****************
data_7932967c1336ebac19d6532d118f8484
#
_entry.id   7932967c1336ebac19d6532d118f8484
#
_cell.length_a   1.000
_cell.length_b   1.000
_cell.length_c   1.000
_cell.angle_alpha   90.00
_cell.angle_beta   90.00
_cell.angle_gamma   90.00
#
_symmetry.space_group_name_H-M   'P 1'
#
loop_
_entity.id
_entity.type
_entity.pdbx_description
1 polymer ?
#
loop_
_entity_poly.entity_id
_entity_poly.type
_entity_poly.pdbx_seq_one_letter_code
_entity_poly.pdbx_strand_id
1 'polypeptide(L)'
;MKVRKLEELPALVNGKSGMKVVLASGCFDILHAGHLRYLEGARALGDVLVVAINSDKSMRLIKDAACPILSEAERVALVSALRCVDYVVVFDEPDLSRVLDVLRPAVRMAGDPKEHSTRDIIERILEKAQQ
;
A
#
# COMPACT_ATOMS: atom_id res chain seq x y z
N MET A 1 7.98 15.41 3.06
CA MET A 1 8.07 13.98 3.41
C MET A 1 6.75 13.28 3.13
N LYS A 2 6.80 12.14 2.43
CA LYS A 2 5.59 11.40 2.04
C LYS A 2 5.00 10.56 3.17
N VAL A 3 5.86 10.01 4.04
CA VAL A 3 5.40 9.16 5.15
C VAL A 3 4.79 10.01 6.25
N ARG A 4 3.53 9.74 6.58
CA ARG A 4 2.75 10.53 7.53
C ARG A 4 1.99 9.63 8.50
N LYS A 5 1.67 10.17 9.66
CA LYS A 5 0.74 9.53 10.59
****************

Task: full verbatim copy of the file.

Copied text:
data_7932967c1336ebac19d6532d118f8484
#
_entry.id   7932967c1336ebac19d6532d118f8484
#
_cell.length_a   1.000
_cell.length_b   1.000
_cell.length_c   1.000
_cell.angle_alpha   90.00
_cell.angle_beta   90.00
_cell.angle_gamma   90.00
#
_symmetry.space_group_name_H-M   'P 1'
#
loop_
_entity.id
_entity.type
_entity.pdbx_description
1 polymer ?
#
loop_
_entity_poly.entity_id
_entity_poly.type
_entity_poly.pdbx_seq_one_letter_code
_entity_poly.pdbx_strand_id
1 'polypeptide(L)'
;MKVRKLEELPALVNGKSGMKVVLASGCFDILHAGHLRYLEGARALGDVLVVAINSDKSMRLIKDAACPILSEAERVALVSALRCVDYVVVFDEPDLSRVLDVLRPAVRMAGDPKEHSTRDIIERILEKAQQ
;
A
#
# COMPACT_ATOMS: atom_id res chain seq x y z
N MET A 1 7.98 15.41 3.06
CA MET A 1 8.07 13.98 3.41
C MET A 1 6.75 13.28 3.13
N LYS A 2 6.80 12.14 2.43
CA LYS A 2 5.59 11.40 2.04
C LYS A 2 5.00 10.56 3.17
N VAL A 3 5.86 10.01 4.04
CA VAL A 3 5.40 9.16 5.15
C VAL A 3 4.79 10.01 6.25
N ARG A 4 3.53 9.74 6.58
CA ARG A 4 2.75 10.53 7.53
C ARG A 4 1.99 9.63 8.50
N LYS A 5 1.67 10.17 9.66
CA LYS A 5 0.74 9.53 10.59